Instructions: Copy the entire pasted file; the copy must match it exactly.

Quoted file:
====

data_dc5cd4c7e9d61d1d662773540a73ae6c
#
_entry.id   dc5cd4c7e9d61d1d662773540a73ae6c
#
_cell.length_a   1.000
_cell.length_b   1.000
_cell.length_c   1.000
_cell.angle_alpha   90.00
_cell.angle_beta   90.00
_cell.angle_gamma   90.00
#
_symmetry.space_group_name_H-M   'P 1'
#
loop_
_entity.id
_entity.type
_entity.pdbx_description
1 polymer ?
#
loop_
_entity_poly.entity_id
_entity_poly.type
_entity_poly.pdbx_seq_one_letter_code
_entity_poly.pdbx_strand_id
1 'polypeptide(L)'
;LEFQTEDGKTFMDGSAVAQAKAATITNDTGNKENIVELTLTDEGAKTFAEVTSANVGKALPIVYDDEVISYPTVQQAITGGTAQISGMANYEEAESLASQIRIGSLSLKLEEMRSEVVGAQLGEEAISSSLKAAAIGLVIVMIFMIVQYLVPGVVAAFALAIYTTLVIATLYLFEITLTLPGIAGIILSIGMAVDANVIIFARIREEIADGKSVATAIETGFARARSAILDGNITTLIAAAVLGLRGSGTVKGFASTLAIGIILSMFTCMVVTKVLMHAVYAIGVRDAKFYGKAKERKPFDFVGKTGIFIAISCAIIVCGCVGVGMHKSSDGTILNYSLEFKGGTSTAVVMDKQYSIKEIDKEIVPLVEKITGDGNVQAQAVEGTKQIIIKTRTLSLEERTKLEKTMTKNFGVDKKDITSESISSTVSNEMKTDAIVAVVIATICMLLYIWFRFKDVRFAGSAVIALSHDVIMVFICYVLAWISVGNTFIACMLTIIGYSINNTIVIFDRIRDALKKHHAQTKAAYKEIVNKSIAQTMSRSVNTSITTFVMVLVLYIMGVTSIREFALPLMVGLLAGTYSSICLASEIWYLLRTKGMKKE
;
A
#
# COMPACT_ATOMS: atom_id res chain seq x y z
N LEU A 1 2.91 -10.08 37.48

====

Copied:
data_dc5cd4c7e9d61d1d662773540a73ae6c
#
_entry.id   dc5cd4c7e9d61d1d662773540a73ae6c
#
_cell.length_a   1.000
_cell.length_b   1.000
_cell.length_c   1.000
_cell.angle_alpha   90.00
_cell.angle_beta   90.00
_cell.angle_gamma   90.00
#
_symmetry.space_group_name_H-M   'P 1'
#
loop_
_entity.id
_entity.type
_entity.pdbx_description
1 polymer ?
#
loop_
_entity_poly.entity_id
_entity_poly.type
_entity_poly.pdbx_seq_one_letter_code
_entity_poly.pdbx_strand_id
1 'polypeptide(L)'
;LEFQTEDGKTFMDGSAVAQAKAATITNDTGNKENIVELTLTDEGAKTFAEVTSANVGKALPIVYDDEVISYPTVQQAITGGTAQISGMANYEEAESLASQIRIGSLSLKLEEMRSEVVGAQLGEEAISSSLKAAAIGLVIVMIFMIVQYLVPGVVAAFALAIYTTLVIATLYLFEITLTLPGIAGIILSIGMAVDANVIIFARIREEIADGKSVATAIETGFARARSAILDGNITTLIAAAVLGLRGSGTVKGFASTLAIGIILSMFTCMVVTKVLMHAVYAIGVRDAKFYGKAKERKPFDFVGKTGIFIAISCAIIVCGCVGVGMHKSSDGTILNYSLEFKGGTSTAVVMDKQYSIKEIDKEIVPLVEKITGDGNVQAQAVEGTKQIIIKTRTLSLEERTKLEKTMTKNFGVDKKDITSESISSTVSNEMKTDAIVAVVIATICMLLYIWFRFKDVRFAGSAVIALSHDVIMVFICYVLAWISVGNTFIACMLTIIGYSINNTIVIFDRIRDALKKHHAQTKAAYKEIVNKSIAQTMSRSVNTSITTFVMVLVLYIMGVTSIREFALPLMVGLLAGTYSSICLASEIWYLLRTKGMKKE
;
A
#
# COMPACT_ATOMS: atom_id res chain seq x y z
N LEU A 1 2.91 -10.08 37.48